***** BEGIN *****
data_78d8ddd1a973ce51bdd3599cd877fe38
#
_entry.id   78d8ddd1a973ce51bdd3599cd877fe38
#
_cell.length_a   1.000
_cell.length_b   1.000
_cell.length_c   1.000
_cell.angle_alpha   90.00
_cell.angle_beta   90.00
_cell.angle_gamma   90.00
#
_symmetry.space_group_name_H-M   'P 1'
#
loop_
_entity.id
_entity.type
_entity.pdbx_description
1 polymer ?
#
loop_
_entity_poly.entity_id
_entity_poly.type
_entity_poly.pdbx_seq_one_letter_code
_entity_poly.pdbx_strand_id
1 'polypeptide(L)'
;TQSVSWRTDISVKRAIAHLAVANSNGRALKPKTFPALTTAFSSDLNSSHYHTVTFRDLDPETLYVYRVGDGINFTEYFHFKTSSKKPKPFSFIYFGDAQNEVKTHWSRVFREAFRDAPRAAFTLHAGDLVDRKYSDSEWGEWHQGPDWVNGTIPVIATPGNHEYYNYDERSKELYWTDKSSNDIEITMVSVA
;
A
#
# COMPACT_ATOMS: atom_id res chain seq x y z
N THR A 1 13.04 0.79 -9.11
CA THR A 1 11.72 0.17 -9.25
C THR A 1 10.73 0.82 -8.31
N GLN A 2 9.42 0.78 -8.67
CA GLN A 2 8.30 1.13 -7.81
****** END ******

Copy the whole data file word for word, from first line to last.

data_78d8ddd1a973ce51bdd3599cd877fe38
#
_entry.id   78d8ddd1a973ce51bdd3599cd877fe38
#
_cell.length_a   1.000
_cell.length_b   1.000
_cell.length_c   1.000
_cell.angle_alpha   90.00
_cell.angle_beta   90.00
_cell.angle_gamma   90.00
#
_symmetry.space_group_name_H-M   'P 1'
#
loop_
_entity.id
_entity.type
_entity.pdbx_description
1 polymer ?
#
loop_
_entity_poly.entity_id
_entity_poly.type
_entity_poly.pdbx_seq_one_letter_code
_entity_poly.pdbx_strand_id
1 'polypeptide(L)'
;TQSVSWRTDISVKRAIAHLAVANSNGRALKPKTFPALTTAFSSDLNSSHYHTVTFRDLDPETLYVYRVGDGINFTEYFHFKTSSKKPKPFSFIYFGDAQNEVKTHWSRVFREAFRDAPRAAFTLHAGDLVDRKYSDSEWGEWHQGPDWVNGTIPVIATPGNHEYYNYDERSKELYWTDKSSNDIEITMVSVA
;
A
#
# COMPACT_ATOMS: atom_id res chain seq x y z
N THR A 1 13.04 0.79 -9.11
CA THR A 1 11.72 0.17 -9.25
C THR A 1 10.73 0.82 -8.31
N GLN A 2 9.42 0.78 -8.67
CA GLN A 2 8.30 1.13 -7.81